As the kids gradually fly the coup and newfound freedom emerges, many of us feel the urge for a fundamental change in our living environment. For many years the classic ‘sea change’ was favoured by those on the cusp of retirement as many flocked to the attractions of a sunny and salty lifestyle in burgeoning seaside towns.
This yearning for a new living experience then expanded to those preferring a ‘tree change’ because they wanted to escape the cars and concrete of suburbia for a gentler and greener retreat into a secluded mountain hideaway. Still others are now looking in the opposite direction and moving toward the city centres and the attractions of apartment living, surrounded by cultural and social facilities.
What’s driving the change?
Fuelling this spirit of adventure in the 50 plus cohort are factors like healthy superannuation nest eggs and the blow out in property prices in our big cities. People who’ve left the expenses of child rearing behind are thinking twice about whether they really need the big suburban home and all the hassle it can bring.
They’ve found if they downsize, they can unlock some capital and put their lifestyle priorities first. Often they like to spend more time enjoying life a bit more so they end up travelling overseas, boating or being a ‘grey nomad.’
It may seem like a very appealing recipe for making the most of life but you’ll find a bit of planning is essential to make it all work smoothly and to ensure you’re making the right moves.
Is the grass always greener?
The first step is to look beyond all the sunny and surreal attractions, which a new location can beckon within, and make a sober and sane assessment of the pros and cons of a major move. Here are a few questions to consider in making this assessment:
- What lifestyle activities do you really want to enjoy on an ongoing basis? Try to avoid vagaries such as “having greater freedom and more relaxation” and get down to specific activities and pastimes, which you currently engage in and know you want to keep up or increase doing.
- Do you and your partner agree on making a move? What would you enjoy doing more of together in a new location?
- Who will you be moving away from? Are there friends and family who you currently enjoy frequent interaction with and who you will be more isolated from if you head for the hills or the beach?
- Have you considered everyday conveniences and how important they are to you? A country town or seaside village may not offer the same amenities close at hand, such as shops, clubs and medical services. These may not seem like major issues but often we don’t realise how important they are until we’ve left them behind.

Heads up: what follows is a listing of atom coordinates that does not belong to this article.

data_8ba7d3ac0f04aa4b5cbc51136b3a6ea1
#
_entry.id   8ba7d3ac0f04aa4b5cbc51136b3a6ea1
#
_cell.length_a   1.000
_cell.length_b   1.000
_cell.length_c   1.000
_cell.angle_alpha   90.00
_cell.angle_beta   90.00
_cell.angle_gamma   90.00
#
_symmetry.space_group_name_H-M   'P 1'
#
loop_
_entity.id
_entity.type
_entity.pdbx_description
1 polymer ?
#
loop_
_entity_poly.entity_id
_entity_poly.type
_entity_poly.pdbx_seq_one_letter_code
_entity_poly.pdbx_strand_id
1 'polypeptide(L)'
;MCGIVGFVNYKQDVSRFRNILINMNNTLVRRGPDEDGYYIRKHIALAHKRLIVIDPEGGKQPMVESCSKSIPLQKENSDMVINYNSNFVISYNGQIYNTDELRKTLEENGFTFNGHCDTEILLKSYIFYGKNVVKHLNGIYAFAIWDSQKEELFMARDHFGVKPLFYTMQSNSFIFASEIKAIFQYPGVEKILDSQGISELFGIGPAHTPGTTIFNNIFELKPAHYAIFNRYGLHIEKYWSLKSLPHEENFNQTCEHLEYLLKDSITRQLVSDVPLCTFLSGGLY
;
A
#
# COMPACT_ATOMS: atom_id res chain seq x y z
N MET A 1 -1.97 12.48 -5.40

Make sure your decision is based off realistic expectations
Dipping your toe in the water
One strategy which can help you make a balanced decision is to ‘try before you buy.’ Consider the option of renting your current home out or getting one of your kids, grandkids or a friend to housesit for a few months, while you rent a home in your prospective new location.
If that’s not practical, just take an extended holiday there for a few weeks and you’ll get a real feeling for what it’s like to live there without doing anything permanent.
Make sure the financial aspects work
Selling a home, changing or down-scaling your work and establishing yourself in new surroundings can create quite a shake up to your finances. Opportunities are created but there are also some traps to watch out for.
If you sell your home and buy at the new location, you may have the chance to free up some capital. But how you utilise these funds can be a crucial decision. You could use it to pay down other debts and simplify your finances. This can be particularly useful if you’re carrying high interest debt, such as a big credit card balance.
Another option which could reap real tax benefits is to squirrel some extra away into your super. In some cases boosting the super of a non-working spouse can give even greater net results.
Still others may want to invest the money in other ways. You may want to help out the kids with their finances or just use it to enjoy life more.
The right answer will vary depending on personal circumstances and objectives, so some careful consideration is needed and this is where a trusted financial planner can be of great help. They can project various options for you to let you compare the pros and cons of different strategies.
In the end, you’ll be able to make a more balanced and informed decision on how you can make your sea, tree or CBD change a really successful one.
Have you or someone you know taken the leap to a new location? Share what you’ve learned below.
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This information was provided to the readers of WYZA courtesy of RFE Group Pty Ltd. RFE Group operates through the following entity: R Financial Educators Pty Ltd ABN 37 102 003 118; authorized representative of iPraxis Pty Ltd, AR 461048, iPraxis Pty Ltd AFSL 329337, ABN 39114365007
This is general advice only and does not take into account your financial circumstances, needs and objectives. Before making any decision based on this information, you should assess your own circumstances or seek advice from a financial planner and seek tax advice from a registered tax agent. Information is current at the date of issue and may change. WYZA Money is a partner of RFE Group Pty Ltd.